► In today’s NY Times — Raging fires pose ‘extreme’ danger to Los Angeles — Los Angeles and other cities in Southern California are bracing for winds so strong “there will be no ability to fight fire,” the state’s firefighting chief warned. The outbreaks have forced nearly 200,000 people in the Los Angeles and Ventura areas to evacuate, and thousands of firefighters have been summoned to help.
► From AP — Spirit AeroSystems announces $1B expansion, 1,000 new jobs — Spirit AeroSystems announced a $1 billion expansion Wednesday that will bring 1,000 new jobs to its aircraft manufacturing plant in Wichita, a move officials say reflects significant growth for the company and the aviation industry in general.
► From The Guardian — Amazon is running its own hunger games – and all the players will be losers (by Jathan Sadowski and Karen Gregory) — The contestants are 238 cities and regions across North America. The prize is being chosen as the site for Amazon’s second headquarters (HQ2), which promises to employ upwards of 50,000 people. These cities are locked in a fierce battle to outbid each other and they’ll do anything, give anything, to be chosen. While only about 30 of the proposals are publicly available so far, they paint a troubling picture of cities clamoring to sell their soul to Amazon. The amount of money, perks, and power that cities are ready to give away to Amazon is absolutely galling. It goes way beyond just standard subsidies and tax breaks.
► In today’s Washington Post — The richest 1 percent now owns more of the country’s wealth than at any time in the past 50 years — The wealthiest 1 percent of American households own 40 percent of the country’s wealth, according to a new paper by economist Edward N. Woolf. That share is higher than it has been at any point since at least 1962, according to data from the federal Survey of Consumer Finances.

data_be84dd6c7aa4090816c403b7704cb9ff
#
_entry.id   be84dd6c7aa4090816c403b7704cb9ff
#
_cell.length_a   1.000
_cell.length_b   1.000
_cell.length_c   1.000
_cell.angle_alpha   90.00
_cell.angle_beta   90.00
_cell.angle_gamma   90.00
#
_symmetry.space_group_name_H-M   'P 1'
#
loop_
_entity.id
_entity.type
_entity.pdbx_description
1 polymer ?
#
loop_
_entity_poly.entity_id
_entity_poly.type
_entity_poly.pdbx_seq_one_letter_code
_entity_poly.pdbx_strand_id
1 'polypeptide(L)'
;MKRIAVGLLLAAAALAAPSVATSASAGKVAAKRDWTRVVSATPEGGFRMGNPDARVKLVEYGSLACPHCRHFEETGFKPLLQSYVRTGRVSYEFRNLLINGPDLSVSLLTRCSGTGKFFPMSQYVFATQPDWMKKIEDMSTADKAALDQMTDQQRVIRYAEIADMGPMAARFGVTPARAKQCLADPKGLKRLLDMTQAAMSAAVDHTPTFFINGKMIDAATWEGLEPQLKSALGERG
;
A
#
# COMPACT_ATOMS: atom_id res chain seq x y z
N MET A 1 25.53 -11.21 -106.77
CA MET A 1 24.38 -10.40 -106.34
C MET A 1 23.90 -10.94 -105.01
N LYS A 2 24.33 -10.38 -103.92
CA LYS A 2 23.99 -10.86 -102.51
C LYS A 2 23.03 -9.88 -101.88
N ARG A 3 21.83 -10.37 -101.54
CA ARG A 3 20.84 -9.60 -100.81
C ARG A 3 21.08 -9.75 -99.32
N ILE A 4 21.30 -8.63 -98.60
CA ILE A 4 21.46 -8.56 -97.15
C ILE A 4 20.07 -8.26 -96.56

EDITOR’S NOTE — I know. Let’s give them a huge tax break!
► From Labor Notes — Ontario workers, students notch biggest $15 win yet (by Jonathan Rosenblum) — Mainstream politicians often claim that we have to elect progressives to office first, before workers can win big legislation. Ontario workers and students just proved otherwise. In Canada’s most populous province, a centrist Liberal Party government on November 22 adopted a $15 minimum wage, new card-check union recognition rights, paid sick leave, scheduling rights, and equal pay for temporary and part-time workers, and doubled the ministry of labor’s enforcement staff. All told, 1.7 million people — nearly 30 percent of all Ontario workers — will get pay increases in one of the fastest implementations of a $15 minimum wage in North America. Ontario’s minimum will jump from $11.60 to $14 an hour (Canadian dollars) on January 1, rising to $15 the following year and indexed to inflation thereafter. Workers and students forced the government’s hand with community organizing, creative street heat, and militant strikes.
The Stand posts links to Washington state and national news of interest every weekday morning by 10 a.m.